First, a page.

society and about their government."
M-KOPA has sold around 5,000 sets since the launch in February, and
Moore says they are struggling to keep up with the growing demand.
"It's feeling of, 'Hey, I can live in a rural area, but I'm not cut
How it works
The new kit adds a 16" TV to the original package.
The Solar TV is an extension of a more basic solar panel kit to
power lights, radios and mobile phones, which the company has sold
to 340,000 households in Kenya, Uganda and Tanzania.
Now it can also power a TV.
Users simply fix the solar panel to a sunny area outside their home
and connect it to their television via a power cord.
Power on loan
M stands for "mobile" and KOPA is Swahili for "to borrow" -- the
business is tailored to people in less affluent areas who are unable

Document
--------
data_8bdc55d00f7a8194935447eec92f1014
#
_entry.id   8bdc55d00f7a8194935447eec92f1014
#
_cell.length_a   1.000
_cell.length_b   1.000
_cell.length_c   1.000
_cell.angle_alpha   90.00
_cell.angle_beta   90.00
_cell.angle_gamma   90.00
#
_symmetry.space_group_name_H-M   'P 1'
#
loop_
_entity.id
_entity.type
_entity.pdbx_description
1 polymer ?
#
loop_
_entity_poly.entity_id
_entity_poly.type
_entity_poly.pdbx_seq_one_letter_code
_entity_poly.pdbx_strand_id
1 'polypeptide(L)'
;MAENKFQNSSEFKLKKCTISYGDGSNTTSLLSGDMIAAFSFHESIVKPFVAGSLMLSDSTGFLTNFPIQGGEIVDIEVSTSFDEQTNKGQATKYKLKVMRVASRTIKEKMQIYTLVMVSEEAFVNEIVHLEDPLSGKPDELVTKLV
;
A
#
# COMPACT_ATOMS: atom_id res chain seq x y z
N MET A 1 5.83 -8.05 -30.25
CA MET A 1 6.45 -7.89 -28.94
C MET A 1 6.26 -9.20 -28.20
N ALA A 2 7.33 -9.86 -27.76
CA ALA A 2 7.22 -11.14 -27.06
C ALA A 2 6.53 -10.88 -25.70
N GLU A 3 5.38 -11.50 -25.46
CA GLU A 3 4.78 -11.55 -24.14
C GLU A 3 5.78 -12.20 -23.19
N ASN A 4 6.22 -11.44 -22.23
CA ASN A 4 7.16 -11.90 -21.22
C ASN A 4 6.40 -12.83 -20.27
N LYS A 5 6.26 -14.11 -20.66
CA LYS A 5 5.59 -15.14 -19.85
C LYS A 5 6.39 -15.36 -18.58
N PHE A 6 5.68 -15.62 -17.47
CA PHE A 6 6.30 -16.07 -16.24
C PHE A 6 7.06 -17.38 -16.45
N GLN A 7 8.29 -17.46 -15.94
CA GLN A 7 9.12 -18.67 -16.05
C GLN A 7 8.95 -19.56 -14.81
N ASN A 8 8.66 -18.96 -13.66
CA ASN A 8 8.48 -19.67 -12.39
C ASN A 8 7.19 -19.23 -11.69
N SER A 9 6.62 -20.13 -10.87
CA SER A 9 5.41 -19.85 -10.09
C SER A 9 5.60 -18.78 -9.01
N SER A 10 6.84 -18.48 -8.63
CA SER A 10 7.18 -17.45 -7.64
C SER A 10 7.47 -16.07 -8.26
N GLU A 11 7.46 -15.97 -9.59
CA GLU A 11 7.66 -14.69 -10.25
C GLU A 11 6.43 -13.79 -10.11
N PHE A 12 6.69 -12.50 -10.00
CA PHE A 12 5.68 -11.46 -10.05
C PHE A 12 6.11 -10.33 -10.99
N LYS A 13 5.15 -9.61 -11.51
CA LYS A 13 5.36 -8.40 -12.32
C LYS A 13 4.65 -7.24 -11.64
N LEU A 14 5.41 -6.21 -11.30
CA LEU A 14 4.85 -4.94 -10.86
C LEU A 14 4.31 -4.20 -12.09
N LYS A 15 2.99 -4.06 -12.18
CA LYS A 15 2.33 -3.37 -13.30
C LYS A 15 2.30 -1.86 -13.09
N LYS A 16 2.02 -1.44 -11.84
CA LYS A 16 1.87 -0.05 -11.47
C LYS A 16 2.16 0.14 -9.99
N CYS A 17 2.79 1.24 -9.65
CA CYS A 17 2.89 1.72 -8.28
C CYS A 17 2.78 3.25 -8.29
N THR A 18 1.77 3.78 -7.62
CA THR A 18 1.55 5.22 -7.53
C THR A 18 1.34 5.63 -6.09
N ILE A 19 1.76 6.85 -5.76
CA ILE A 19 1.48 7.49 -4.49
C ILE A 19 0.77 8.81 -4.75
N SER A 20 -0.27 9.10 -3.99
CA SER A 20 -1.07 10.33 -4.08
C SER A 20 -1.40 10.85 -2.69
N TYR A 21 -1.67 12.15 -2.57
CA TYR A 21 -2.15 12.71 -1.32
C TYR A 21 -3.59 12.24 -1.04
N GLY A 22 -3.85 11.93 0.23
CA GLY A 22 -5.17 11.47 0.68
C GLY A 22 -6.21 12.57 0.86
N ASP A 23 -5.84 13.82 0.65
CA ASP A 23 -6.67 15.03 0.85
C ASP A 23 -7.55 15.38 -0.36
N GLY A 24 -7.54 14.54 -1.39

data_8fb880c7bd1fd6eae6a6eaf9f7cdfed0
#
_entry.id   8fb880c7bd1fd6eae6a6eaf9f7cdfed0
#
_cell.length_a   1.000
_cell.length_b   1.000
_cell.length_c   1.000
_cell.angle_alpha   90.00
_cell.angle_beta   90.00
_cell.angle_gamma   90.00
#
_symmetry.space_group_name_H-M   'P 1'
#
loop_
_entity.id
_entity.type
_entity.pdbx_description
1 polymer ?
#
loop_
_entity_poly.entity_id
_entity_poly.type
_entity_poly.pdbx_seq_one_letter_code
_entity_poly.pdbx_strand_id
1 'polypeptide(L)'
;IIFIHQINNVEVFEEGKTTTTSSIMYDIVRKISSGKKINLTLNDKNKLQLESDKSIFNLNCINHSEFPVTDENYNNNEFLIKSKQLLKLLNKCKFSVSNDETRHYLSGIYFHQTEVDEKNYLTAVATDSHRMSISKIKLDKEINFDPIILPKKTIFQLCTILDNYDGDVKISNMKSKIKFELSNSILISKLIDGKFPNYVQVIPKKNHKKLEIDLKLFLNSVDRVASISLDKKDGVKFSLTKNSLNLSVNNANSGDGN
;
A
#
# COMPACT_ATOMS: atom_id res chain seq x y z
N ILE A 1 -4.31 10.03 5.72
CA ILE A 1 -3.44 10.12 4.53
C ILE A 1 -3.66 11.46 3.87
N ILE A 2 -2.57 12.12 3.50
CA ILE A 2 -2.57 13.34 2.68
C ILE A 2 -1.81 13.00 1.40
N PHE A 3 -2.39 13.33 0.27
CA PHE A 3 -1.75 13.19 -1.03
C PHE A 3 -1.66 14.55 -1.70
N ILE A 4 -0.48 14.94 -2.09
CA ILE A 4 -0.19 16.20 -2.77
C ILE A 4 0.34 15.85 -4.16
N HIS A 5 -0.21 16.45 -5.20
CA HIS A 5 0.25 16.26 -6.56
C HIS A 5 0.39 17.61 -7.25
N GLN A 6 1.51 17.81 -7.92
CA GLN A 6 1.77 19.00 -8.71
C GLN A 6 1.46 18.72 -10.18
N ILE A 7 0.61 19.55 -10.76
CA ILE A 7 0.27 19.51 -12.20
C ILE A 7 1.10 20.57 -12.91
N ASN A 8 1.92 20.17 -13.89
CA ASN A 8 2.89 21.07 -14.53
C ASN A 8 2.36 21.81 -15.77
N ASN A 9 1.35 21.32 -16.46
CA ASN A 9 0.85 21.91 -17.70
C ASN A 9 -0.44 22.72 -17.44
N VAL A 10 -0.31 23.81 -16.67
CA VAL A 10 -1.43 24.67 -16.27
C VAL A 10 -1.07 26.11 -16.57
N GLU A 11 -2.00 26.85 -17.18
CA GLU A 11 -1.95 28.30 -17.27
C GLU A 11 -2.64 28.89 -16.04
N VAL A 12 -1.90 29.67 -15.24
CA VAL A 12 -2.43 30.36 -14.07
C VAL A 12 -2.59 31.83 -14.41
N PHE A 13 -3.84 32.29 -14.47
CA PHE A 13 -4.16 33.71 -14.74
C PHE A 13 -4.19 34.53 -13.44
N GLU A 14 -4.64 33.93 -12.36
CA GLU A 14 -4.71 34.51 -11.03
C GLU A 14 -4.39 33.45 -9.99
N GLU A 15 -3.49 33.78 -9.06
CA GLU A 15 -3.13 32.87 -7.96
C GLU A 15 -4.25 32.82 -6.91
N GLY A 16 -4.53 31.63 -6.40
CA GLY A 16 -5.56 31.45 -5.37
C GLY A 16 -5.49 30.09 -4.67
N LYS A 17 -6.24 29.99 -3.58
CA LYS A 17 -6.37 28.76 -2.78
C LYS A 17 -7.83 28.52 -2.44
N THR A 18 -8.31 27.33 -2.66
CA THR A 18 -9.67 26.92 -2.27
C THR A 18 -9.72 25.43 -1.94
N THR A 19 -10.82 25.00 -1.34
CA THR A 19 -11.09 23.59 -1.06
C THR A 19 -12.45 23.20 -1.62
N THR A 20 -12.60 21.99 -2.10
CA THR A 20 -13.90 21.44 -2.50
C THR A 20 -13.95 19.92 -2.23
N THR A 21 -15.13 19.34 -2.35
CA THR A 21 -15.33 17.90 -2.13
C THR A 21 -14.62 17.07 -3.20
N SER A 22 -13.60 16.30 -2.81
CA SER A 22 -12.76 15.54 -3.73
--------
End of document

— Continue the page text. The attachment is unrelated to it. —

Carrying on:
to buy solar panels, or a TV, up front.
"Most of our customers live at, or below, $2 per day per capita,"
Using a mobile payment system provided by partner company,
Safaricom, customers pay between 50 cents and $1.25 a day over 1 to
2 years, depending on their payment plan.
The TV and solar panel cost $500 in total -- once that is paid, the
kit is no longer on loan, and all power is free for as long as the
Mobile payment paved the way
Moore, a former aid worker from Canada, says mobile payment systems
like M-PESA are crucial to business in Africa.
"It allows everybody in this country to move money seamlessly
through their mobile phones in a way that's almost to the envy of
the UK or Canada."
Moore saw an opportunity to bring social change to remote